The other night I was reading Lisa Whittle's post. She always makes me think. It was about how one of her dear friends didn't like her initially. Ouch. But this woman decided to pray for her. Now, she is one of those friends that Lisa can call any time.
I had taped a show Friday night called Flashpoint. It's a new cop type show. Given that everything else is reruns, I decided to tape it. I finally got around to watching it. Here's the storyline. A man gets the page letting him know that he should rush his daughter to the hospital for a heart transplant. They get there and settled in only to find out that there was a mix up and the heart is going to someone else. The dad has been up for three days straight in a vigil over his dying daughter. The stress breaks him. He grabs a security guy's gun and takes hostages.
Of course, that is when they call in the team. I haven't watched it enough to know the names of everyone yet. But "Head Guy" goes in to negotiate with him. Others are watching him on the monitor. The dad wants the TV turned back on for his daughter. Rule #1, never give a hostage taker anything without getting something in return. So, Head Guy asks dad to ask each person if they are okay. He does this but skips the man on gurney who is slated to get the heart. Head Guy says, "What about him? Is he okay?" He encourages dad to ask him.
The rest of the team who are watching debrief this for us. It turns out that one of the tactics is to make the hostage into a person. By having dad ask the hostage if he is okay, the hostage begins to become a person rather than a means to an end.
Lisa's post fit right in with this. It made me think of work. One woman works in another office. One day when I was still very new, she came in the back door, walked to my desk, and demanded that I look something up for her. I was in the process of leaving and I was use to people going to the counter. I got really flustered and was offended by her tone. I managed to find what she needed but decided that I didn't like her at all. After she left, they explained who she was and all, but it didn't help me liking her.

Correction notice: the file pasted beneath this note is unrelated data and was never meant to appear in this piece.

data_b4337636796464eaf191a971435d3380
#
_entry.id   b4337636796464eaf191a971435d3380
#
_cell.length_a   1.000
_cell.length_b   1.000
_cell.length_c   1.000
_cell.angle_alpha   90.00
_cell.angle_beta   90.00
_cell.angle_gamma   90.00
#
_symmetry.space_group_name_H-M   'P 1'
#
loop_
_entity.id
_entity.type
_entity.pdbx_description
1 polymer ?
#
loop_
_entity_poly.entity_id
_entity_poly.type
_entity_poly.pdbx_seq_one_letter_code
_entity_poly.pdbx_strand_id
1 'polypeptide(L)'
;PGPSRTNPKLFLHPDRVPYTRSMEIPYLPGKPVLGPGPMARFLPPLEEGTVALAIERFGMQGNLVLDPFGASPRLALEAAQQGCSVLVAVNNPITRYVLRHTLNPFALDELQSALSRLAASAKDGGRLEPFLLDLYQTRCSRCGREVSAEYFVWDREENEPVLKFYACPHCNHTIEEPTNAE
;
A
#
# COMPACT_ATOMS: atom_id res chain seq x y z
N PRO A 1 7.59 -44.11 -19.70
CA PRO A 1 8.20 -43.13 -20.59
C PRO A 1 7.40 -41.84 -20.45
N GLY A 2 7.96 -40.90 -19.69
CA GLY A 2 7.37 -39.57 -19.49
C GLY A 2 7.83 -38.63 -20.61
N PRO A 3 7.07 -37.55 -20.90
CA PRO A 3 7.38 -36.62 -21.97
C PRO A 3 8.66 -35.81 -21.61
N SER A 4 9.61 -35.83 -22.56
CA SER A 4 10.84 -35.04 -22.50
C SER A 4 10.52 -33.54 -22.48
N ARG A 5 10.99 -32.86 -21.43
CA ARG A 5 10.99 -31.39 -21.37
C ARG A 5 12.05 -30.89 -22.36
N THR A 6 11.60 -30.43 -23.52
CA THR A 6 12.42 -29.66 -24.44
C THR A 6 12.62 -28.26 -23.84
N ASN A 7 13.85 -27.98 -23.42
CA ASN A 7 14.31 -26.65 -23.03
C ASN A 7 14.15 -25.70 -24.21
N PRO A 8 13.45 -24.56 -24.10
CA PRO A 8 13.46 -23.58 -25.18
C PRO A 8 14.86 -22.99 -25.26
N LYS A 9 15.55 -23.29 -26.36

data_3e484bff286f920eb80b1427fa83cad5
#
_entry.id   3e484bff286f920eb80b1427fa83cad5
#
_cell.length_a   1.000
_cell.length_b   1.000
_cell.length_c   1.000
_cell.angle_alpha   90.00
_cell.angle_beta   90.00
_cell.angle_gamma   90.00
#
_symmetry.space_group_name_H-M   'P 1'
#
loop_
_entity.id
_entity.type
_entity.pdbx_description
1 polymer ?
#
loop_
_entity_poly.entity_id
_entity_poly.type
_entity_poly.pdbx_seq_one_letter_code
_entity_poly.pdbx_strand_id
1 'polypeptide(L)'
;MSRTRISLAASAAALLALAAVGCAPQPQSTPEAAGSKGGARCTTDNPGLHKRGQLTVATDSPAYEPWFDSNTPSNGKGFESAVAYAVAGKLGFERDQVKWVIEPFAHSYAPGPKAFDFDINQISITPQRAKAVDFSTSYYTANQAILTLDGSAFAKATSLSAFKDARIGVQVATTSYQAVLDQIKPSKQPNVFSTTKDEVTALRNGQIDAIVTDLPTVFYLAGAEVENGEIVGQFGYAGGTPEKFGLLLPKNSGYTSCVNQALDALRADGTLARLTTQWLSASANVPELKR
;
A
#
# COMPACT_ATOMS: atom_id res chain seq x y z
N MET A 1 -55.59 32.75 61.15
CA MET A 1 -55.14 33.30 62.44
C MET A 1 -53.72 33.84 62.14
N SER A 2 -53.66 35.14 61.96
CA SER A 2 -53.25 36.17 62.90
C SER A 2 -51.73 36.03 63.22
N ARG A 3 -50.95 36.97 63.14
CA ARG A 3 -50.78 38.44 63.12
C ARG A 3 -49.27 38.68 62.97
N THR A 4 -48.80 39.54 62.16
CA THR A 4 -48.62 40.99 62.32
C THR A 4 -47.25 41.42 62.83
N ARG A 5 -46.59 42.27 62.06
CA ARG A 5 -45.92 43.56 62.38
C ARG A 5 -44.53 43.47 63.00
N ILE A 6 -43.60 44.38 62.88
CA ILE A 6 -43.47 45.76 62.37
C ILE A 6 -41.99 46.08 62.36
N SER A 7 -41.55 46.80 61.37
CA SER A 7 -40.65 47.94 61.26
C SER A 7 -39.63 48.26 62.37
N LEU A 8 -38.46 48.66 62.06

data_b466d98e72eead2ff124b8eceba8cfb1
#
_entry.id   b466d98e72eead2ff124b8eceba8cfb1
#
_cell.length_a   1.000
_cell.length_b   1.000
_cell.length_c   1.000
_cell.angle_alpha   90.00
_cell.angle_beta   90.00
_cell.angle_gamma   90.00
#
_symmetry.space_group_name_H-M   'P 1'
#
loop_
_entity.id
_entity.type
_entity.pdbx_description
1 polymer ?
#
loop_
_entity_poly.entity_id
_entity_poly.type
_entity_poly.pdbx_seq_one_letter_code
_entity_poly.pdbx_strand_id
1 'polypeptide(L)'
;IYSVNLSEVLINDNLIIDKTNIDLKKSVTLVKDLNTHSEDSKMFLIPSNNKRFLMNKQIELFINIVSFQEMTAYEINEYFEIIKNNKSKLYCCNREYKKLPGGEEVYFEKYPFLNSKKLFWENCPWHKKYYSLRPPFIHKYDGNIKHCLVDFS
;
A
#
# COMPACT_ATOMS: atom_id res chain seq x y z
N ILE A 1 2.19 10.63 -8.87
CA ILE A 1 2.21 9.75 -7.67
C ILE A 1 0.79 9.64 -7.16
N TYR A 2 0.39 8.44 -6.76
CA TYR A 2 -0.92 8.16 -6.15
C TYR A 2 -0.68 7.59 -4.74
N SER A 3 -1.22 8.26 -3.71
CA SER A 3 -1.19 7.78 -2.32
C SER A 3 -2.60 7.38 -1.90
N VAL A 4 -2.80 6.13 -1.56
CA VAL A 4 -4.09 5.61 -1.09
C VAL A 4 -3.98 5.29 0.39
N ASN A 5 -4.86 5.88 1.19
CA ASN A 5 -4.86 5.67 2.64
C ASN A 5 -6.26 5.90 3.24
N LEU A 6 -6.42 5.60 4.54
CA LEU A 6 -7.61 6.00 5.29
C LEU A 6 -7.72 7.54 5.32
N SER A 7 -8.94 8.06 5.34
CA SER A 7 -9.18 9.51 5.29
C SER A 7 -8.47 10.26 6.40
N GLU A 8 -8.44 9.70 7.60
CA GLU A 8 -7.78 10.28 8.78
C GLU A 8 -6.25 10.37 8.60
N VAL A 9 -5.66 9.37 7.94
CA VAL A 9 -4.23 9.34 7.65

A couple months ago I made my famous chocolate chip cookies. (I'm probably overly proud of them.) I took some to the office. As I was taking a short break, God prompted me to put three on a little plate and take them down to this woman. From that time forward, every time I walk by she waves. If she comes into the office, she stops to talk to me. When you give someone a cookie or a prayer or a smile, sometimes you forge a connection because you have made them human.
I've probably used this C.S. Lewis quote before, but I think it sums things up so nicely that I'll use it again.
It is a serious thing to remember that the dullest and most uninteresting person you talk to may one day be a creature which, if you saw it now, you would be strongly tempted to worship or else a horror and a corruption such as you meet, if at all, only in a nightmare. All day long, we are, in some degree, helping each other to one or the other of these destinations. It is in the light of those overwhelming possibilities, it is with the awe and the circumspection proper to them, that we should conduct all our dealing with one another, all friendships, all loves, all play, all politics. There are no ordinary people.
When we remember another's humanness, we treat them with more humanity. When we remember that they may have things going on in their lives that we know nothing about, we can respond with mercy and kindness. When we treat them with respect even when we might not feel respected, we give them dignity. When we offer kindness, we never know what doors God will open up.